Some 72,000 cardholders, about 1/8 of the 810,000 individuals who have them in Hennepin County, end up on the library’s “no fly” (or no borrow) list, and a disproportionate number of them are minorities, people of low income, or both. This socio-economic disparity is one of the bases for the abolition of fines, recognition of its heavier impact on people with low incomes and limited financial means. Another reason is that eliminating the fines will avoid discouraging patrons from using the library and their elimination will incentivize more people to use the libraries, particularly low-income people, who are most in need of their services.
These rationales may have some validity, but they do not justify a wholesale abolition of fines. While imposition of fines and economic sanctions upon people who fail to timely return borrowed items has a disparate impact on low-income people, so do many, perhaps most, charges of much greater magnitude for providing goods and rendering series. Those who support doing away with late fees might urge the City of Minneapolis, whose library makes up such a major chunk of the Hennepin county system, to stop charging for vehicles at parking meters, or at least not imposing fines on those who overstay their time limit due to the disproportionate impact on low-income people.
This kind of thought process could reasonably be extended to other public services, no longer charging people for driver’s licenses, vehicle transfer fees, even imposing monetary fines for driving offenses, all of which have an inherent disparate impact on people who are economically disadvantaged.
But these inequities, inherent to our economic system, do not necessarily warrant giving people of lesser means a free pass or get out of library free card for checking out materials.
Imposing fines alerts them to consequences of failure to abide by prescribed requirements and instills a desirable respect for following reasonable and legitimate rules. To the contrary, allowing people to borrow books and other media and keep them for long periods of time, perhaps forever, has the opposite effect. Moreover, eliminating fines for books that are never returned essentially gives people an opportunity to take books from the library and never return them, setting up 41 free bookstores. It might encourage more reading, but the increase in encouragement in reading is outbalanced by the diminution in responsible behavior. It also precludes others who want borrow items from having access to them. Abolishing late changes in order to encourage greater use of libraries, rather than requiring them to return items on time, is a shibboleth. Those who abuse their library privileges ought not be encouraged to use the facilities, unless they are willing and able to follow the rules and requirements imposed by the facilities.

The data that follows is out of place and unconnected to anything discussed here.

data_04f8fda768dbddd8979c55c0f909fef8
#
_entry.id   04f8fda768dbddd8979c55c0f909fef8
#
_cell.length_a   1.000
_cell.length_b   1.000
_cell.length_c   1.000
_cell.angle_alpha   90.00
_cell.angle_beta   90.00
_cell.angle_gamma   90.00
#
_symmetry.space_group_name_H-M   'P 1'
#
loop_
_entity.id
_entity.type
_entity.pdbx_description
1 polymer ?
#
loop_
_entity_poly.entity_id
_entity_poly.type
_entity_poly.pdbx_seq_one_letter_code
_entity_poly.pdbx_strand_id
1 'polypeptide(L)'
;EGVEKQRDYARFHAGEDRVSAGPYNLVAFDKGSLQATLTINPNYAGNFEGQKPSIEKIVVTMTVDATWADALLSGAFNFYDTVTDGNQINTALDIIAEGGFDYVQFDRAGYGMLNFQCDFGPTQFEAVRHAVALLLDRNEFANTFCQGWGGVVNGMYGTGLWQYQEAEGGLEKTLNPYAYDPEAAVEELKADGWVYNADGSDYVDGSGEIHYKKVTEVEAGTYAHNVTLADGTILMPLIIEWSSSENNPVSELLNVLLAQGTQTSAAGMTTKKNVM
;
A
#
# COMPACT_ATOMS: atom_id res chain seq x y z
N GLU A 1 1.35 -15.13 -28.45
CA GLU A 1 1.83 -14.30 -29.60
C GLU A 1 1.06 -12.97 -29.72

Recognizing the financial and other inequities in the imposition of fines does not leave the library system without remedies in dealing with scofflaws. There are a number of alternative approaches it could use, rather than flat-out eliminating fees.
Those who are overdue in returning materials could be asked to provide services, like stacking books or cleaning facilities to work off their fines. This type of community service could impress upon them the importance of timeliness, while also helping the library system, a real win-win.
There may be other concepts or ways to curb abuse of library privileges without unduly discouraging use of the facilities or discriminating de facto against those who cannot afford to pay fines.
But abolishing late charges altogether is not a fine idea.
Marshall H. Tanick is constitutional law attorney and historian with the law firm of Meyer Njus Tanick.
WANT TO ADD YOUR VOICE?
If you’re interested in joining the discussion, add your voice to the Comment section below — or consider writing a letter or a longer-form Community Voices commentary. (For more information about Community Voices, see our Submission Guidelines.)